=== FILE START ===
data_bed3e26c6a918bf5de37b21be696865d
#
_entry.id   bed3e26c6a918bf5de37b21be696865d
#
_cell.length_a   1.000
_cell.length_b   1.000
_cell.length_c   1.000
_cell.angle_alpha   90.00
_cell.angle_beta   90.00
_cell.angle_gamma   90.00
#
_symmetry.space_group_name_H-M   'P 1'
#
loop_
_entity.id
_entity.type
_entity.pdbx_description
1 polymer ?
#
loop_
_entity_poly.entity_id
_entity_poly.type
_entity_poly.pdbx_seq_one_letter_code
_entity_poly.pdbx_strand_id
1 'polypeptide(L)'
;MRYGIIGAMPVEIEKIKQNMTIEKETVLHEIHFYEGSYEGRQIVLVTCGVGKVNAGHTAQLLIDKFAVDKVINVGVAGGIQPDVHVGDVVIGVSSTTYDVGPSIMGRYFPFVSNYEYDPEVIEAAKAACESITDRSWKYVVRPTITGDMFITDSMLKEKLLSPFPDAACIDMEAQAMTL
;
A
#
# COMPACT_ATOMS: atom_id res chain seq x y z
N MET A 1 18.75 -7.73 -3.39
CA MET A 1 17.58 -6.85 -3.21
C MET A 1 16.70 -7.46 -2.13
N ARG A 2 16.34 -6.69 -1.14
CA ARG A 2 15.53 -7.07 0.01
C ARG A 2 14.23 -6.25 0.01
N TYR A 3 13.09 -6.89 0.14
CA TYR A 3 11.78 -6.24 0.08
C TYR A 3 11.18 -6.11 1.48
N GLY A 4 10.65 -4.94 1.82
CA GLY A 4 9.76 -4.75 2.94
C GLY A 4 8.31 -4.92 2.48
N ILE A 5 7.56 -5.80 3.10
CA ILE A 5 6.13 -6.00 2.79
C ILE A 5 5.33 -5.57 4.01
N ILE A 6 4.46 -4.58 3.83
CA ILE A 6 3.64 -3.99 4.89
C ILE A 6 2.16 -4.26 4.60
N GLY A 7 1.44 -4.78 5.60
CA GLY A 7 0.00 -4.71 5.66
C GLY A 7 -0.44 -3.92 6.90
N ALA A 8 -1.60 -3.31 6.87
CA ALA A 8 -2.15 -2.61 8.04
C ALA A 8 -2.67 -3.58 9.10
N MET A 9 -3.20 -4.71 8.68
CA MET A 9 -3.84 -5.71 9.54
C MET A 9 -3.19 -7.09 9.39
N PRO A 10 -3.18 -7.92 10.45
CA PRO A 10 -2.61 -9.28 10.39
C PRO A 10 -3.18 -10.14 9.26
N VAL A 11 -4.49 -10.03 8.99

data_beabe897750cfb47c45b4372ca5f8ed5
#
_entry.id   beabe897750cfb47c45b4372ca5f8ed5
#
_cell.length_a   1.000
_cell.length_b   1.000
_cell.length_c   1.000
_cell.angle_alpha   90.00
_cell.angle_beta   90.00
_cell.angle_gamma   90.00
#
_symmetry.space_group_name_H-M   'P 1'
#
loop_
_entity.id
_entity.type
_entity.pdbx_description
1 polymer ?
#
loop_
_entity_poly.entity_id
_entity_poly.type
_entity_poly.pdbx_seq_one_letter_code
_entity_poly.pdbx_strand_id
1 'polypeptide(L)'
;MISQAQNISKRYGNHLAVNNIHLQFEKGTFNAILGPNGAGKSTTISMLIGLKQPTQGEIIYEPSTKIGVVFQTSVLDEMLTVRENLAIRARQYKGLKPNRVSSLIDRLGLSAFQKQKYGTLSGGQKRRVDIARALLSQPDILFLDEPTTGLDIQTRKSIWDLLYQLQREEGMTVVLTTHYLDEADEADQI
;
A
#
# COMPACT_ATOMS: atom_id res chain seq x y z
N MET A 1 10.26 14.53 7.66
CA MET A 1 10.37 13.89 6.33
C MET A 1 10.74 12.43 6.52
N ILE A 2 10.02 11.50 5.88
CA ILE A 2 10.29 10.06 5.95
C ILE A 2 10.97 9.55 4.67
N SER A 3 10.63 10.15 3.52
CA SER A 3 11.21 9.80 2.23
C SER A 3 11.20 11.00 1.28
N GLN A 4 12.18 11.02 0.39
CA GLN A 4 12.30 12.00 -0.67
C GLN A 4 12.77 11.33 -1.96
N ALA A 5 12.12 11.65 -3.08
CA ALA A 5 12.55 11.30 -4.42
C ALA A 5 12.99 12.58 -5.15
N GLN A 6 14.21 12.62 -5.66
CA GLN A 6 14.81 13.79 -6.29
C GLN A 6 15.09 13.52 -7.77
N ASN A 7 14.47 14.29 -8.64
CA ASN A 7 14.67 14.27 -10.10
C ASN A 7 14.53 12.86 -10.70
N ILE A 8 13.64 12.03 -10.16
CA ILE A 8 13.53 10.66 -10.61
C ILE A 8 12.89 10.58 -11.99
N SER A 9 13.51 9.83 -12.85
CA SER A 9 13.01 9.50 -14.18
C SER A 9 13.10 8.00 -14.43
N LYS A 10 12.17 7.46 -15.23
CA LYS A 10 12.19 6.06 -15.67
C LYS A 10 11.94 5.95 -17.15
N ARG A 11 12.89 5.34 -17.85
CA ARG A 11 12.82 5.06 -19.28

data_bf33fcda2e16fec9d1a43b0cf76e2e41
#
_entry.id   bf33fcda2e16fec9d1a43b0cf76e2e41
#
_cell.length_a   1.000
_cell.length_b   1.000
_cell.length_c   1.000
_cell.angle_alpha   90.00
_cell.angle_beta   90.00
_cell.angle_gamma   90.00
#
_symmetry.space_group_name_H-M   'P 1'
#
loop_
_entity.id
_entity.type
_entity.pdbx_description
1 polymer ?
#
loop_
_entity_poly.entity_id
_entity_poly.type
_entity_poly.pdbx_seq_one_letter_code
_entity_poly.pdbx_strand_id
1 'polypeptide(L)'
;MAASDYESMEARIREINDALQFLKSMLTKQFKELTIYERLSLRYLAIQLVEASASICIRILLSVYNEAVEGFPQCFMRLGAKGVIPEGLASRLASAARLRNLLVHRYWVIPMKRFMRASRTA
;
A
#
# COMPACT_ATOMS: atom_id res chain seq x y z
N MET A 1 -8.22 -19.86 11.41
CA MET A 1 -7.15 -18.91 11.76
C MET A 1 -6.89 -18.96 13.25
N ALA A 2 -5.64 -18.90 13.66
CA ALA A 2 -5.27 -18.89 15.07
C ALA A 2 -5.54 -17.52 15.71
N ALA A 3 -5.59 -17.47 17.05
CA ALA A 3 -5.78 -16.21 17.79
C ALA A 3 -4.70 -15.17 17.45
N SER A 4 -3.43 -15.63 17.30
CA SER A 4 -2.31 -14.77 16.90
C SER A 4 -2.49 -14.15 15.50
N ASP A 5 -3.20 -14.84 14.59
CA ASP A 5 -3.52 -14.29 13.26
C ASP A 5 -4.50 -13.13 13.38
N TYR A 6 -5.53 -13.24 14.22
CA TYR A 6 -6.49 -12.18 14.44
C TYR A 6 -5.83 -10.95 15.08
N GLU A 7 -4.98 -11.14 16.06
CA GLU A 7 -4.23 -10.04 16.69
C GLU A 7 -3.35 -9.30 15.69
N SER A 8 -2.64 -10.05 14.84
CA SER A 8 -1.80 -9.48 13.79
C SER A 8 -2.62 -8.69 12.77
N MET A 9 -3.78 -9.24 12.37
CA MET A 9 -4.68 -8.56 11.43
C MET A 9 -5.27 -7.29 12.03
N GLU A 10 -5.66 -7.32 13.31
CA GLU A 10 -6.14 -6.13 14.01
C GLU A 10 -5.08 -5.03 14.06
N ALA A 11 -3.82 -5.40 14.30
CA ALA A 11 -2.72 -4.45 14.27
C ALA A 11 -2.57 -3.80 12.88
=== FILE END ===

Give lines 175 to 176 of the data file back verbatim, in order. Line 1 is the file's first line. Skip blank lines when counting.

N SER A 8 -2.64 -10.05 14.84
CA SER A 8 -1.80 -9.48 13.79